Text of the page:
Telegram to Mahatma Gandhi, on Behalf of the Joint Passive Resistance Council, on Arrest of the First Batch of Passive Resisters, June 1946(1)


Statement in Court

June 1946(2)

(Dr. Dadoo was sentenced in June 1946, at the beginning of the passive resistance campaign, to three months' imprisonment with hard labour. He had been charged under the Riotous Assemblies Act and pleaded guilty.)

Although I am pleading guilty against the charge I desire to make a statement to the Court in order to clarify the situation and explain my action.

I appear before the Court as a passive resister in response to the decision of the South African Indian Congress which totally opposes the Asiatic Land Tenure Act and resolved to carry out a Passive Resistance Struggle against the unjust Act.

It is in the carrying out of this decision for the removal of the difficulties of the Indian community and for the upholding of the honour of the Indians that we have launched upon this campaign by occupying a piece of land, land which was prohibited or restricted from Indian occupation by the new Asiatic Act.

In accordance with the code of the Passive Resistance we have committed a breach of the law in a passive and non-violent manner and are prepared to pay the penalty in full, but unfortunate incidents took place when there was organised hooliganism on the spot by mobs of Europeans. The Passive Resisters took no part in this at all but remained truthful to the rule of non-violence. We held to our duty without even raising a little finger in carrying out our struggle against this unjust, discriminatory and inhuman Act which we consider derogatory to the honour and dignity of the Indian community as a whole and to the Indian nation. This piece of legislation is against all the principles of justice, human decency and democracy. Even if, in the defiance of the Asiatic Act we are confronted with another law we shall carry on, for our purpose is not with this law.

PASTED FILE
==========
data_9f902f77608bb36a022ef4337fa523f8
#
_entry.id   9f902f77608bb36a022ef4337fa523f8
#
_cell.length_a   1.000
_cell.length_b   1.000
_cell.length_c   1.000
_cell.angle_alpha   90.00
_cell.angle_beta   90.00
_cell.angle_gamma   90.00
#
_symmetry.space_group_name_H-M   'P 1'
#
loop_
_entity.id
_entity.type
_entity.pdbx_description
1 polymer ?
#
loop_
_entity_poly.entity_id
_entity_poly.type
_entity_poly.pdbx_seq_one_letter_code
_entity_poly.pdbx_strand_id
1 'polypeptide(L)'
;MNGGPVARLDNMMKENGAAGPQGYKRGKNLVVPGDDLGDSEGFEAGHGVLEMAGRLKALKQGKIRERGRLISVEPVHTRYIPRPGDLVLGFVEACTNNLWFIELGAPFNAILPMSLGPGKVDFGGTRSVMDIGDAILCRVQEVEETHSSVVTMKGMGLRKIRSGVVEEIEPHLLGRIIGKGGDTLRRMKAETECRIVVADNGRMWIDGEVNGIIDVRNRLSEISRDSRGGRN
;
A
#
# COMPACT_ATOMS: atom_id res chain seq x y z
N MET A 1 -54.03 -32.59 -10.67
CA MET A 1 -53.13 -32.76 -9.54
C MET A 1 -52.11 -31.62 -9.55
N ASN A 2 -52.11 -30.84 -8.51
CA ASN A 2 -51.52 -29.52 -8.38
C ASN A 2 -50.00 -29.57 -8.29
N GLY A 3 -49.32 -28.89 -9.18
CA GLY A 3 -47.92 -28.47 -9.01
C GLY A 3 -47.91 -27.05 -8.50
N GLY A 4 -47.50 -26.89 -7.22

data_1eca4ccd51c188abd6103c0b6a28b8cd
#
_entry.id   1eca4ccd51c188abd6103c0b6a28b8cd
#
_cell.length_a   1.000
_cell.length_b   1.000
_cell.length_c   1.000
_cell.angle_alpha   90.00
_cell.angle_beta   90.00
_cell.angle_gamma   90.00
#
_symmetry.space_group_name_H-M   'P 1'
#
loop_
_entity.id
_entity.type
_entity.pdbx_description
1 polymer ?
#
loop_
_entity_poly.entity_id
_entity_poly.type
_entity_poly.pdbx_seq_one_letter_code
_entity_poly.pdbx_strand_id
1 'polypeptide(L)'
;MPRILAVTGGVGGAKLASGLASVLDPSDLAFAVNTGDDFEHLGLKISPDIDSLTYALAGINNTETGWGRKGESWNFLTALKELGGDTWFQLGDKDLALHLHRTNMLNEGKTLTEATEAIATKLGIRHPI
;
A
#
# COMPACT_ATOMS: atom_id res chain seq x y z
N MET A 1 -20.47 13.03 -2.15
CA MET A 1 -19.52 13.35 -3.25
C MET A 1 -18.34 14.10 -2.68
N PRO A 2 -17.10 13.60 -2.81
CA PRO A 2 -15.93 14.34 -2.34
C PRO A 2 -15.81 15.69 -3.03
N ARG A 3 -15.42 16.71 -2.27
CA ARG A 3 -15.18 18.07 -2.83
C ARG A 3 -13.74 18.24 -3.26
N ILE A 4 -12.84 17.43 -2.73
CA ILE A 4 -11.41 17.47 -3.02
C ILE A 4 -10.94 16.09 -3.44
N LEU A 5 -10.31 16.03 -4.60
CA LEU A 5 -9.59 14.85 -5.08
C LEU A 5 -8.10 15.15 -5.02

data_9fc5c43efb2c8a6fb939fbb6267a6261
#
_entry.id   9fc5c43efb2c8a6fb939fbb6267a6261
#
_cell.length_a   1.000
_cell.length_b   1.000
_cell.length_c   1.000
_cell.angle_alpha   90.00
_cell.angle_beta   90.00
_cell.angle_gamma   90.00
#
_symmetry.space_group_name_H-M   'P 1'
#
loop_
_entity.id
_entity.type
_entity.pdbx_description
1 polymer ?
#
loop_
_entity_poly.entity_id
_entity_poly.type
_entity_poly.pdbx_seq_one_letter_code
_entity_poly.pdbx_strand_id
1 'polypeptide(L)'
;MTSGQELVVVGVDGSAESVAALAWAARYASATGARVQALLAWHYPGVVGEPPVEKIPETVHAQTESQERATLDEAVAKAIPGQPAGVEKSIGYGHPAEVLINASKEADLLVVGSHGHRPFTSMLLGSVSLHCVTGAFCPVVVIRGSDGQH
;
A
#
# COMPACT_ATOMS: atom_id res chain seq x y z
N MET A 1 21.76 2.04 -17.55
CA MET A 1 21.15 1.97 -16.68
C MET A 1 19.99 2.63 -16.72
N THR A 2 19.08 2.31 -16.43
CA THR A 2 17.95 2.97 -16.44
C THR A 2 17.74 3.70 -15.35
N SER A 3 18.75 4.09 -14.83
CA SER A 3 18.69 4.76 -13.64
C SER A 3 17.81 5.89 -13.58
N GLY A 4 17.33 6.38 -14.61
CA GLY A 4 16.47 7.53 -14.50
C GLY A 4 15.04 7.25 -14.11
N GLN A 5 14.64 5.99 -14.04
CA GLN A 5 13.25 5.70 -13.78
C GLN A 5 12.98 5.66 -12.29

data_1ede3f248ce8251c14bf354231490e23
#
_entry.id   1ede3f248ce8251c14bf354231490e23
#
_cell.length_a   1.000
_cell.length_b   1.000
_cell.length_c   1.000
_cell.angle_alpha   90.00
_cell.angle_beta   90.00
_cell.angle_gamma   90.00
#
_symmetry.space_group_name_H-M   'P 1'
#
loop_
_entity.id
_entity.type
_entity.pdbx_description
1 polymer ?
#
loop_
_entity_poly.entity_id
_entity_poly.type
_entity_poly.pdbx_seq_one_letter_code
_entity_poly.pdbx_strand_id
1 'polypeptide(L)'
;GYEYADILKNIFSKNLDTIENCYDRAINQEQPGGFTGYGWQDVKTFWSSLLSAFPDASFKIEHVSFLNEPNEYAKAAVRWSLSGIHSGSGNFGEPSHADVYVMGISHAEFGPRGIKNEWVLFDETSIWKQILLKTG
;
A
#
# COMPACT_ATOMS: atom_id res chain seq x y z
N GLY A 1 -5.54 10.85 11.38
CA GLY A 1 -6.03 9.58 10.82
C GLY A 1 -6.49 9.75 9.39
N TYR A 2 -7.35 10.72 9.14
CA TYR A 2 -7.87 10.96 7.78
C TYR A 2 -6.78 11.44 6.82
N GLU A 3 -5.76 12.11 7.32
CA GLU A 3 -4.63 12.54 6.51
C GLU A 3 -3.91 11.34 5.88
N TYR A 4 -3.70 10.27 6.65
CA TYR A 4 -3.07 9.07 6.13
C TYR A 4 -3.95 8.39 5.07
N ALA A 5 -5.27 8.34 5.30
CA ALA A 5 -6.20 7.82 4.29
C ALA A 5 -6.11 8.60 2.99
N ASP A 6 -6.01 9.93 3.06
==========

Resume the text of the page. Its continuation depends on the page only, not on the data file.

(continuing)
Magistrate`s question

The Magistrate: "For what reasons are you not concerned with that other law?" (Riotous Assemblies Act).

Dr. Dadoo: "Because we are carrying out a campaign of Passive Resistance against the Ghetto Act and it is no fault of ours if the Government chooses to side-track the real issue and invoke the aid of the Riotous Assemblies Act.

"We shall continue carrying on the struggle against the Ghetto Act. Our struggle has the support and consent of the Indian people in South Africa, and is a struggle which has the widest support in India. We hope our action will show democratic-minded people all over the world that in discharging our duty as passive resisters, we are not only doing service to the Indian people, but that we are doing our duty to all true democrats and fighting for our rights in South Africa.

"To the Indian community I say that the struggle will be a hard one and a long one, but that should not daunt them; they should rally to the call and do nothing that will impair the self-respect and national honour of the Indian people. I hope they will continue their struggle with renewed vigour, but in a non-violent manner in keeping with their code of Passive Resistance and do what men and women have done in the war just concluded - a war that was fought for democracy and decency."

(Dr. Dadoo was then sentenced to three months` imprisonment with hard labour.)

Message to the People while Awaiting Sentence to Imprisonment in the Passive Resistance Campaign

June 1946(3)

To my Indian brothers and sisters I give this parting message before being sentenced for opposing the obnoxious Asiatic Land Tenure and Indian Representation Act, 1946, which shall be known amongst our people as the "Ghetto Act."

I call upon you, every man and woman, to give whole-hearted support to the Passive Resistance Campaign which symbolises the struggle of the Indian people against the most vicious racial legislation in recent times.

This is but the beginning of the struggle. Dark and difficult days lie ahead and every Indian must place duty before self. History must record that in the greatest hour of trial, our people in this country were not found wanting in courage, duty, and devotion.

Statement on Release from Prison

September 26, 1946(4)

I am glad to be in your midst after a brief incarceration of three months.

I am proud of the Indian people. The discomforts of prison life mattered little before the knowledge that the response of the Indian people to the call of Passive Resistance against the Ghetto Act and for the elementary rights of citizenship has been total and united. In the short period of three months over 700 brave men and women have suffered imprisonment and have sacrificed for the cause of our people. I am now informed that hundreds more are prepared for the call to duty.